Visit Fort William in 2024

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Visit Rum, Eigg, Canna and Muck

The Small Isles, or Inner Hebrides as they are also know, lie 10-15 miles off the west coast of Scotland from Mallaig and Arisaig.

The Inner Hebrides - the Small Isles of Rum, Eigg, Muck and Canna lie 5- 10 miles west of Arisaig. Unlike many groups each Island is distinct and different in geography, agronomy, population and ownership. From Muck in the South, through Eigg with its recognisable Sgurr, and Rum, mountainous and mysterious in the clouds, to Canna in the North, the Islands offer a wonderful variety of scenery, wildlife and lifestyle.

There are 2 options for getting to the Small Isles; by Caledonian MacBrayne ferries from Mallaig, or, in the summer months, on the Shearwater from Arisaig. They can all be visited for a day or longer.

Isle of Rum: Bought by the Nature Conservancy Council (now called Scottish Natural Heritage) in 1957, Rum is one of Scotland's finest National Nature Reserves. The island is a haven for a variety of birds and animals including recently reintroduced,sea eagles, deer, goats, otters, seals and many others. The mountains of Rum, enjoy fantastic Norse names - Askival, Hallival, Trollaval, Orval – and lend an air of mystery to an island that was known as the Forbidden Island. These mountains are the remains of a huge, ancient volcano and attract geologists from all over the world. 
Also legendary on Rum is the magnificent Kinloch Castle, built by the Bullough family. Made entirely of Red Sandstone from Annan. the luxurious castle with its ballroom, elaborate Great Hall and, for the time, unique and complicated showers, proved a wonderfully secluded venue for private parties with a glittering guest list.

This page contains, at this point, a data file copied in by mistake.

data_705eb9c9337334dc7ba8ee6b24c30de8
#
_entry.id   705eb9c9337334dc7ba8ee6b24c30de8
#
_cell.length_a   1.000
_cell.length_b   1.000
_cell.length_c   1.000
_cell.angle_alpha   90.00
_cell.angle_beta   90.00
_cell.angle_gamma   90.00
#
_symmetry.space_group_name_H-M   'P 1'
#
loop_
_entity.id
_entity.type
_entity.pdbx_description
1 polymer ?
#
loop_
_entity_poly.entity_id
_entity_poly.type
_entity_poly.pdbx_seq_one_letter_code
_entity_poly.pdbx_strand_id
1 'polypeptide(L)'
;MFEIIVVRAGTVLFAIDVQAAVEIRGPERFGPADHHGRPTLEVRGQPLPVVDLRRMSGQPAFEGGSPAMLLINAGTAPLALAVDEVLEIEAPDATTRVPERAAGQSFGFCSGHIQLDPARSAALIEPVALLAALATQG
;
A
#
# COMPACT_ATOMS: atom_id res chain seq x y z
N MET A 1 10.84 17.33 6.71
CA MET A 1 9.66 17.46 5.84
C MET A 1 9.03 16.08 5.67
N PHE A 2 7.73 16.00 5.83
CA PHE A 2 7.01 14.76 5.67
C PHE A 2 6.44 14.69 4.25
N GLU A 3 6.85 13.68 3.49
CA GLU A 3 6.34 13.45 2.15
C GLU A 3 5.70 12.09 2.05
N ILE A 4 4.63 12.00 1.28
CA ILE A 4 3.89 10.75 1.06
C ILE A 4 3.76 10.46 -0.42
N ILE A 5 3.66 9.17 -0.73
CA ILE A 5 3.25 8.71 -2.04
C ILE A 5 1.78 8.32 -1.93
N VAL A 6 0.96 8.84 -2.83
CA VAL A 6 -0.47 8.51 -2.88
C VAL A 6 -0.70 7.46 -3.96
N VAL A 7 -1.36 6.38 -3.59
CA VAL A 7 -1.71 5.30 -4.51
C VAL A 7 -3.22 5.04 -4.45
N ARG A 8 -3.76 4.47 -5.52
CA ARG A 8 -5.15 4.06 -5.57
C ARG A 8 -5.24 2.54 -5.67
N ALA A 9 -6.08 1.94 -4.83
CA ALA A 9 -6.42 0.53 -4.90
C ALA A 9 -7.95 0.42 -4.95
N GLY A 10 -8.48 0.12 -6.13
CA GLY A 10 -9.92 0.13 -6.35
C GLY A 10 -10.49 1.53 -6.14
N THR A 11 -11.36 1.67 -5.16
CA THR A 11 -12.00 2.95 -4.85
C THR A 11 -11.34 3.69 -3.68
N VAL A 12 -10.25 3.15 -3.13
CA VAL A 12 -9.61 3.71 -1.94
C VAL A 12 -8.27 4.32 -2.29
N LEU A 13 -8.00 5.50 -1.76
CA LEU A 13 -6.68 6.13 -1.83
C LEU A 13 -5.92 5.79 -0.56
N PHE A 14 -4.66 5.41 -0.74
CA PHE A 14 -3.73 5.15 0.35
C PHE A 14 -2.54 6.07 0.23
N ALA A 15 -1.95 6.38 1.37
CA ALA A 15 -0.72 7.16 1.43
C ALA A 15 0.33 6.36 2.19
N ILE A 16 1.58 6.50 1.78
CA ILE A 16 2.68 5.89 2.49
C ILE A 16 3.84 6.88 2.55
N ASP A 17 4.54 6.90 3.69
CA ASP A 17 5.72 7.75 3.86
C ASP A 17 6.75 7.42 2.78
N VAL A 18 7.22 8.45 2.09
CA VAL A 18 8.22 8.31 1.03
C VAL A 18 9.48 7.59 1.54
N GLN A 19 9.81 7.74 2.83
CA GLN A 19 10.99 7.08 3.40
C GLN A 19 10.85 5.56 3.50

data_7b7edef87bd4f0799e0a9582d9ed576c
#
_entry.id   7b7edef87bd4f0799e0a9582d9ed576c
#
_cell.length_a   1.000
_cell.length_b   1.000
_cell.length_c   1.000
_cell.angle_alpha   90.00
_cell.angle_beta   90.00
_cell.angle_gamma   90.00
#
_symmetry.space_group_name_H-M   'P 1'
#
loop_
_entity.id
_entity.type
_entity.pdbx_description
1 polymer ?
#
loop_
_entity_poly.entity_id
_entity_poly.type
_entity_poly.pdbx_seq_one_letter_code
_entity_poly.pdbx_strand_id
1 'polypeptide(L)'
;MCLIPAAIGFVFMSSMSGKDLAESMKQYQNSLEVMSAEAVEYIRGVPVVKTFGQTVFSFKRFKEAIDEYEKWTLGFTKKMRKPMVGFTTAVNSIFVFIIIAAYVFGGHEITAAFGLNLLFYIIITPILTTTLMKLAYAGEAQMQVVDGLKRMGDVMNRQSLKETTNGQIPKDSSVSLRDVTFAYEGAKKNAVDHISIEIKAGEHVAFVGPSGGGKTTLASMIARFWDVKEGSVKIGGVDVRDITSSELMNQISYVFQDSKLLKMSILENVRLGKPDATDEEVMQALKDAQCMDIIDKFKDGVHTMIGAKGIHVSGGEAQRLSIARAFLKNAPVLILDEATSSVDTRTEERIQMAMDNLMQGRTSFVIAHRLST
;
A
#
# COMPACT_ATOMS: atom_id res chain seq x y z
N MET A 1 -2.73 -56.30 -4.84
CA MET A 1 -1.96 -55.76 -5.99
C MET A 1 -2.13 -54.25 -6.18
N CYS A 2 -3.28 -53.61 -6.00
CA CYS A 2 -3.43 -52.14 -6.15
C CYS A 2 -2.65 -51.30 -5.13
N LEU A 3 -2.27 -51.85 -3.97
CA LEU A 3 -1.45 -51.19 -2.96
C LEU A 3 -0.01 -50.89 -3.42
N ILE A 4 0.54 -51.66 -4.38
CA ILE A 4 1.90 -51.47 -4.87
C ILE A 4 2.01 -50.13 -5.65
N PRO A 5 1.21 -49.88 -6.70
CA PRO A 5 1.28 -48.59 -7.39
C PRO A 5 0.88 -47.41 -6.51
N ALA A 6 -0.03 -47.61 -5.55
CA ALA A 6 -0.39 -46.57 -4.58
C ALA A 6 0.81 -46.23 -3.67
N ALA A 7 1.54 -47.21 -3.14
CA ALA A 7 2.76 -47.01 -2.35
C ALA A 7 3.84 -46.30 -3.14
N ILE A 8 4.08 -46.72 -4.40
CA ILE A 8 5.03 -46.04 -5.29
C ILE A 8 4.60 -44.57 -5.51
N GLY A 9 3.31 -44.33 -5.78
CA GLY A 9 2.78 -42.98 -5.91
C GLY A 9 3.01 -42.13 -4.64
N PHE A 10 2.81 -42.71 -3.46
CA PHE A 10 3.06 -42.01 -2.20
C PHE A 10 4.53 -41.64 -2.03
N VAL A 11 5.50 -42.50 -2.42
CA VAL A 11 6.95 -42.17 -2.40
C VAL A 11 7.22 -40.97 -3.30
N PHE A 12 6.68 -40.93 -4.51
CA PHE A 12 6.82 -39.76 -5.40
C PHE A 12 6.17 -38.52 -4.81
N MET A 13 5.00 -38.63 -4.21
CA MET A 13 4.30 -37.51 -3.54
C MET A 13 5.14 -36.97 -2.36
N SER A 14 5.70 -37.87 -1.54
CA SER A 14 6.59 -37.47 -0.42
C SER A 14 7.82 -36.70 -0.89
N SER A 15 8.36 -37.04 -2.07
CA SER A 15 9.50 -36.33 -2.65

There is a well stocked shop in the village. Owned and run by the community, it has limited opening hours but is always open in the evenings after 5pm. Apart from groceries it also sells local crafts, postcards, stamps and souvenirs. 
Isle of Muck:  The smallest of the Small Isles group and the most fertile, Muck has a population of around 35 people mainly living round the tiny harbour of Port Mor. It has been owned by the same family - the MacEwens - for over 100 years. Climb Beinn Airein (451 feet) and see the island laid out around you. Below is Camus Mor, a Site of Special Scientific Interest (SSSI). Enjoy the superb views across to neighbouring islands and mainland. 
Walk and picnic, identify the vast range of sea and land birds and wild flowers, have a barbecue, go fishing or swim from the safe sandy beaches. The Muck open day is held in June each year and includes farm tours, island walks and other activities. Everybody is welcome to this enjoyable day.

Isle of Eigg: Approximately 5 miles by 3, the island has an astonishing variety of habitats for its size. These support an abundance of wildlife. Form the astonishing array of seabirds which welcome you from the ferry, the otter hunts and plays around the sandy bays. Orchid-rich grasslands and rich meadows shelter the elusive corncrake.  The island was bought by its community in 1997 and a significant amount of careful development has gone on since then. There’s an array of accommodation and for those staying on the island, the post office and shop can supply most of your needs.  
Canna is the most westerly of the four Small Isles and covers 3000 acres. Previously owned by John Lorne Campbell, it was given to the National Trust for Scotland in 1981, in whose care it resides today.  A bird sanctuary since 1938, Canna is also renowned for its links to the Neolithic and Viking eras.  The Harbour View Tearoom and craft shop opens March – October.

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